70 mystery barrels to be lifted from Lake Superior this summerAlmost two decades after nine Department of Defense mystery barrels were recovered from Lake Superior, 10 times that number will be pulled up this summer.
By: By Mike Simonson, Wisconsin Public Radio, Superior Telegram
Almost two decades after nine Department of Defense mystery barrels were recovered from Lake Superior, 10 times that number will be pulled up this summer.
In a statement released Monday, the Red Cliff Band of Lake Superior Chippewa says it is working with the DoD to lift those barrels from sites between the Lester and Knife rivers along the North Shore.
Seventy is only a small fraction of the almost 1,500 barrels dumped in three sites between 1959 and 1962 by the Army Corp of Engineers under orders of the DoD. Originally, there was thought to be seven dump sites, but investigators say some areas overlap each other so there are three total known sites. But it is thought to be enough to get a scientific sampling on these 55 gallon drums, if they are contaminated or even explosive.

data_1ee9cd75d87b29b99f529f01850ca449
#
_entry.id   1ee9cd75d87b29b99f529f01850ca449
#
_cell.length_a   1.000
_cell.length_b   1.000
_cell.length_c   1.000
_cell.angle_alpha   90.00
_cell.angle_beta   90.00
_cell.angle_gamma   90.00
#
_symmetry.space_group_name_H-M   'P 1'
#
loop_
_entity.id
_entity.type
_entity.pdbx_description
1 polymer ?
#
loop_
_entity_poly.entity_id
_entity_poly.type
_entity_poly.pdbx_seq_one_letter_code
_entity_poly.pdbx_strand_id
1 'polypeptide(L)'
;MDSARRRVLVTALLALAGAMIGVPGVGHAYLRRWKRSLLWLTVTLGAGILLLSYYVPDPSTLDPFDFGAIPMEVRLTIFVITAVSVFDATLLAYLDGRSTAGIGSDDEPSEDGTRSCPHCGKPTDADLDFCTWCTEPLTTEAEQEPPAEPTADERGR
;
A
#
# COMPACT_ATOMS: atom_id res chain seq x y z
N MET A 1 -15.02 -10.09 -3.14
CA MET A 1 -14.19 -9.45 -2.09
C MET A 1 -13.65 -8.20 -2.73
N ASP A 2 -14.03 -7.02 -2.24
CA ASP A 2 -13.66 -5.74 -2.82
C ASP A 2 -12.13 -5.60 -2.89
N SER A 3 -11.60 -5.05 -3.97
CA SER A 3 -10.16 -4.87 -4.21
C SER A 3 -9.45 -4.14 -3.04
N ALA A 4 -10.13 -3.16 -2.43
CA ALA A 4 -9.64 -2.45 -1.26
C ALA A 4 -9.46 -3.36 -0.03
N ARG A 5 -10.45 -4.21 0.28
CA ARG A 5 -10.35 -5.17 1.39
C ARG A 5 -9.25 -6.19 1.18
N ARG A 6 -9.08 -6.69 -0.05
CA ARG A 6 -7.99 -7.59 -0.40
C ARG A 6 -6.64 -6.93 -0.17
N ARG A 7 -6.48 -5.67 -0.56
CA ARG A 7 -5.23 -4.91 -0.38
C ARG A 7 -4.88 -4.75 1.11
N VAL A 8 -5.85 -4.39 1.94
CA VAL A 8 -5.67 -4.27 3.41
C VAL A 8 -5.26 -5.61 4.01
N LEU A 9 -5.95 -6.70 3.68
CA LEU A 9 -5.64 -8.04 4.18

A report released by Red Cliff in 2006 indicates many pollutants may be in the barrels. Citing Army Corp and Honeywell Munitions records, they say chemicals ranging from PCBs, mercury, lead or even uranium may exist in the barrels.
Removing the barrels will be tricky. Because they contain ammunition parts, it’s not clear if there is any volatility left. Also, the 1960-era drums are rusty and contamination could spread if they break up as they’re being raised. Because of safety concerns, there will be a zone off-limits to the public during the recovery operation.
The recovery operation will also sample lake water and sediment next to the barrels. An independent lab separate from the Department of Defense, Spectrum Analytical of Tampa, Fla. will analyze this summer’s findings, with results expected next spring.
Although recovery will take place this summer, dates aren’t being released at this time.
The barrels will be properly disposed of once they are recovered and tested.
Environmental consulting firm EMR of Duluth surveyed the barrels in 2008 and found 591 “targets” during a 96 square mile sonar search. Each target could include one or more barrels.
Red Cliff officials weren’t immediately available for comment, but will discuss plans in interviews scheduled for later this week.